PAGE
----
Russian opposition politician Alexey Navalny has been sent to a prison known as unusually harsh and feared as place where prisoners are subjected to intense psychological pressure, according to former inmates and prisoner rights campaigners.
Last month, Navalny was sentenced to serve over two and a half years in a penal colony for allegedly violating his parole for a 2014 fraud conviction that has been widely denounced internationally as politically motivated. He was arrested after he returned to Russia following his near fatal poisoning with a nerve agent.
Navalny was moved last week from a Moscow detention center to a prison colony, and officially, authorities have still not said where he is. However, Russian state media reported Monday that Navalny is now in a prison in the Vladimirskaya region, about 60 miles east of Moscow.
The United States and the European Union on Tuesday imposed new sanctions against several senior Russian officials, including the head of Russia's prison service and its prosecutor general, over Navalny’s poisoning and jailing. The Biden administration also said it was limiting some forms of cooperation with Russia's space industry.
The prison where Navalny has been sent, Penal Colony No. 2 in the village of Pokrov, is “a breaking camp,” Pyotr Kuryanov, a lawyer with the NGO Fund for the Defense of Prisoners’ Rights, told ABC News.
Former inmates at the prison said that while they do not expect Navalny would face beatings or physical torture at the prison, because he is a high-profile prisoner, they believe he will be subjected to pressure and isolation that would amount to “psychological torture."
“No one will beat or torture him,” said Vladimir Pereverzin, who spent two years in the prison 10 years ago. “But they will psychologically break him.”
Pereverzin was a former manager at the oil company Yukos, which was owned by Mikhail Khodorkovsky, the oligarch who was jailed for more than a decade on fraud charges that most observers believe were retribution for trying to politically challenge President Vladimir Putin. Pereverzin was sentenced to seven years on embezzlement charges, as part of the case against Yukos and Khodorkovsky.
Russia’s penal colonies, though improved, are still set up along the lines of Gulag camps created in the 1930s. The prison consists of barracks that house several dozen inmates sleeping in rows of bunks together, and it is surrounded by high walls topped with razor-wire.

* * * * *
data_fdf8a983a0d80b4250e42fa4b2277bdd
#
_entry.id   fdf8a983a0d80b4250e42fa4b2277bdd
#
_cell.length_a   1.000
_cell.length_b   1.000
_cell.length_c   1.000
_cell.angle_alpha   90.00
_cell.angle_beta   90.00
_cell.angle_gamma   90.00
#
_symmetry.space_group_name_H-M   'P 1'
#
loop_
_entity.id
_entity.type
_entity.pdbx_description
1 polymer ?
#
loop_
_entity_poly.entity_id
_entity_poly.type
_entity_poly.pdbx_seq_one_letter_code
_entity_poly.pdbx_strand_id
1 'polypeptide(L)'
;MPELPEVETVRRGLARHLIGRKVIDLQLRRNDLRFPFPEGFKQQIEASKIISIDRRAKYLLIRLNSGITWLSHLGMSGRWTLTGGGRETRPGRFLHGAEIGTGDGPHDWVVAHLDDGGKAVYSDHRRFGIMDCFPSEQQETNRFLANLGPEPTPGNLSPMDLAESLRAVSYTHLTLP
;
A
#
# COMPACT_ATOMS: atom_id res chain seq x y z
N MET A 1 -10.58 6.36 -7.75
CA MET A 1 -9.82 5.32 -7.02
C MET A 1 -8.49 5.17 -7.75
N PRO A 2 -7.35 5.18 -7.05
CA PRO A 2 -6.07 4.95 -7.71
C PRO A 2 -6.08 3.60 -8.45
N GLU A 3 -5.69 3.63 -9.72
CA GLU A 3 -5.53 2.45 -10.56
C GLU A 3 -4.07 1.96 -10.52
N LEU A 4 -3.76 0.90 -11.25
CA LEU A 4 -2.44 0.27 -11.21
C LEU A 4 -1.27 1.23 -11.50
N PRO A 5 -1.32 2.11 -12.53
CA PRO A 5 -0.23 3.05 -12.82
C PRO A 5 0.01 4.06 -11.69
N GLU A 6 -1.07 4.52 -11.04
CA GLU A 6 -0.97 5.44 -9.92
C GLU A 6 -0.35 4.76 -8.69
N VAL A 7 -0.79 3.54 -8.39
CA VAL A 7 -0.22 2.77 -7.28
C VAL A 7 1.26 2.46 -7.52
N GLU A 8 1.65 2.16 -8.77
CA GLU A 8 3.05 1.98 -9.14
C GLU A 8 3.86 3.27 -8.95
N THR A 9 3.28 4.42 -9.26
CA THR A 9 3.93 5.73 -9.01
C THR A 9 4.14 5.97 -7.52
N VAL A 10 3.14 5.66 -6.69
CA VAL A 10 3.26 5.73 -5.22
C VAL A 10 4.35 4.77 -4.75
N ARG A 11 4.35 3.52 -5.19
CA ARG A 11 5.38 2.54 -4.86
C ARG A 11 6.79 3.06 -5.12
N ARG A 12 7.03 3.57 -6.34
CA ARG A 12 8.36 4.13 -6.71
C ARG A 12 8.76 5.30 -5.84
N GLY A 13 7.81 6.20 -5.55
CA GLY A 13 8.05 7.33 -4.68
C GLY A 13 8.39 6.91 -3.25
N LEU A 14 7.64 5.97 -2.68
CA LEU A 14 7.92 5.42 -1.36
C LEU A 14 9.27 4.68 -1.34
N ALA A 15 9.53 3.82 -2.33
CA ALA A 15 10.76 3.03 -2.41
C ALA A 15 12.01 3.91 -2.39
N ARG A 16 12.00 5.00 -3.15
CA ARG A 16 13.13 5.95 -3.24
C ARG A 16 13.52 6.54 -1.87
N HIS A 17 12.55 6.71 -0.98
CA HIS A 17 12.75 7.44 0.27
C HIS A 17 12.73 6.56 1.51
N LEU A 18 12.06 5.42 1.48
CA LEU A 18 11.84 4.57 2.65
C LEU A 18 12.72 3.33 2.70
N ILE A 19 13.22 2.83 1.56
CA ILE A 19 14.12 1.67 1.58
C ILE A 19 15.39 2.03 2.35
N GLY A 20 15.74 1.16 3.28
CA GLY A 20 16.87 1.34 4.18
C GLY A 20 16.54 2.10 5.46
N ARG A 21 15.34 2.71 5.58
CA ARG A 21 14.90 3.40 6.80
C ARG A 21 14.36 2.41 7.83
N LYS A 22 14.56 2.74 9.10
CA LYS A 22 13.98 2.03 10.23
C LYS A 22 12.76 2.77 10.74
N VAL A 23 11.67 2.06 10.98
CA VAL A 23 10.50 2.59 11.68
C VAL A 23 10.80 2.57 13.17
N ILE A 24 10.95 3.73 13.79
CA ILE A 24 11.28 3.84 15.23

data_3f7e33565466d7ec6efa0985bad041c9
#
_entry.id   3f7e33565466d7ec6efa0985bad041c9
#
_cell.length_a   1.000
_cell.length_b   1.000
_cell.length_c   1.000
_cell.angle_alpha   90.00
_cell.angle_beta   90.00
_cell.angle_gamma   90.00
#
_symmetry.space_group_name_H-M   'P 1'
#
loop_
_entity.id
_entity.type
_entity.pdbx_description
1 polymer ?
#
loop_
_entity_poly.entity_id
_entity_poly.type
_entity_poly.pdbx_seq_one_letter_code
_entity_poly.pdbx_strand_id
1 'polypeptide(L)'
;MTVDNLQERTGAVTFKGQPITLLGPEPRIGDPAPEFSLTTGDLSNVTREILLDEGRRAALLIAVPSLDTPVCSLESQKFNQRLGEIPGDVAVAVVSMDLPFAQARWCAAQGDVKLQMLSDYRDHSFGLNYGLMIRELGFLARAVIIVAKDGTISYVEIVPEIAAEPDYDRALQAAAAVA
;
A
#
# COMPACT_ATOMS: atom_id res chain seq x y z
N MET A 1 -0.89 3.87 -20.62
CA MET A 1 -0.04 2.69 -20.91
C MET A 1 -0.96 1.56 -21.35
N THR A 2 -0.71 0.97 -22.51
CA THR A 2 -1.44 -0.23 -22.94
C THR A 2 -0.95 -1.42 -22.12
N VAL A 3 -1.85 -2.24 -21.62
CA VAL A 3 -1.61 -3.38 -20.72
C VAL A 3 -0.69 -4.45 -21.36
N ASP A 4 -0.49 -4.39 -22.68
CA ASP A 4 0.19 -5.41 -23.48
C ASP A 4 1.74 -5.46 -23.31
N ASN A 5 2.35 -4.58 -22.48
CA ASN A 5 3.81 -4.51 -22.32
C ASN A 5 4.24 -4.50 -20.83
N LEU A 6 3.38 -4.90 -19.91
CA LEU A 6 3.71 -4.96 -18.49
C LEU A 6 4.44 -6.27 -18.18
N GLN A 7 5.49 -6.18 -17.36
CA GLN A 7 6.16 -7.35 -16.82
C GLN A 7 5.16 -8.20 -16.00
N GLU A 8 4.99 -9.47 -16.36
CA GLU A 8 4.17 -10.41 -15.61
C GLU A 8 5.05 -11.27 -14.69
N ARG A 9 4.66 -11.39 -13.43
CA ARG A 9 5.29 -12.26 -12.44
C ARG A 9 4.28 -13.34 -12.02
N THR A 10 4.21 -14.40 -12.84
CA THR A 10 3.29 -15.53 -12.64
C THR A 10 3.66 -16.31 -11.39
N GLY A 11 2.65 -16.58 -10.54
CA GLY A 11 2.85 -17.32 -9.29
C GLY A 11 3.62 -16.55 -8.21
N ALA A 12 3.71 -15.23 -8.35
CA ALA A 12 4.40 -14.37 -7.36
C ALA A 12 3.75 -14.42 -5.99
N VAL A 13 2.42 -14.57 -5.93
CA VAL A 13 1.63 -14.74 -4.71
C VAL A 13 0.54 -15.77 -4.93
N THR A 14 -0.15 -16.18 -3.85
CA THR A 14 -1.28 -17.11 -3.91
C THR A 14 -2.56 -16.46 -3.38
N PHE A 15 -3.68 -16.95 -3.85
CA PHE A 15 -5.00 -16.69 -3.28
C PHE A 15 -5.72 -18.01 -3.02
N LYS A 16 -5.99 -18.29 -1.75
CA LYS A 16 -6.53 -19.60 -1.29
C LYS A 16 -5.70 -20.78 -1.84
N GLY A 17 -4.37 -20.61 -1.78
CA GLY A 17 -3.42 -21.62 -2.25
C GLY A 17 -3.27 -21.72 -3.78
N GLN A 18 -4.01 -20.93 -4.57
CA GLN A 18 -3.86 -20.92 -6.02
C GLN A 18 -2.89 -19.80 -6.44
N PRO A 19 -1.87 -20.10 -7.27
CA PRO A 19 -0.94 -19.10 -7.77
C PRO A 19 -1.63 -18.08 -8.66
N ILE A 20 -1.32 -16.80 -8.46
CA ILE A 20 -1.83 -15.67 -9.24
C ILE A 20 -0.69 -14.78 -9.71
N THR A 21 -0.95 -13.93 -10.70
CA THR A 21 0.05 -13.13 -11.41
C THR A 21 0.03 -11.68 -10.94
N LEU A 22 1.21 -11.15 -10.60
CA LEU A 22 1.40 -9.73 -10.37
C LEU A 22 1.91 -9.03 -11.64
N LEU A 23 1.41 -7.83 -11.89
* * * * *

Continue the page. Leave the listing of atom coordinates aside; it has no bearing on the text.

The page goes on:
Prisoners work long labor shifts, often sewing clothes, and conditions are reportedly grim. But Penal Colony No. 2, former inmates and campaigners said, is distinguished by the exhausting level of control and discipline to which inmates are reportedly subjected.
From outside “it seems like all the rest of the camps,” Kuryanov said. “But inside this camp, there is an unbearable atmosphere created artificially by the administration staff, so that it has to be lived in day after day, month after month, year after year.”
In practice, former inmates alleged, that means inmates are subjected to near constant checks and forced to continually follow trivial rules invented by the administration, leaving them in continual fear of punishment. Infractions can include a missing button or failing to say hello.
Ordinary new inmates reportedly go through a grim induction, beaten by guards and inmates working for the administration, according to several accounts by former inmates published online. Almost every moment of a prisoner's time is accounted for, and guards allegedly often make them take part in repetitive pointless exercises intended to break them them down, such as being made to repeat their names and crimes over and over or being forced to stand for hours with their heads lowered, Dmitry Dyomushkin, a nationalist activist who spent time in the camp, told Russian media.
“There, even flies don’t fly without asking,” Dyomushkin told radio station Echo of Moscow.
In the penal colonies, discipline is usually maintained by prisoners themselves, either by inmates collaborating with the guards or by criminal gang leaders. Colonies that are run by prisoners working with the authorities are known as “Red Zones” in Russian criminal slang.
At Penal Colony. No. 2, there is a strong set-up between the administration and collaborating prisoners, those with experience there alleged, that allows the warden to dominate a prisoner entirely.
“It’s the reddest of the red,” Maria Eismont, a lawyer for an activist who was sentenced there in 2019, told Open Media, an opposition news site. “There, everything is done to isolate political prisoners,” she said, alleging that other inmates were forbidden from talking to her client.
Dyomoshkin said he faced similar tactics, spending months without speaking to anyone, despite being kept in the crowded barracks.
Guards would also often reportedly make life unbearable for inmates by turning other prisoners against them. Guards would tell some inmates that other inmates were responsible for collective privileges being taken away, former inmates said.
Pereverzin said that while he was in prison, the pressure became so bad, he used a razor to cut gashes on his stomach to force guards to move him to a different barracks.
"There's nothing good there," Pereverzin said. "You completely feel your helplessness."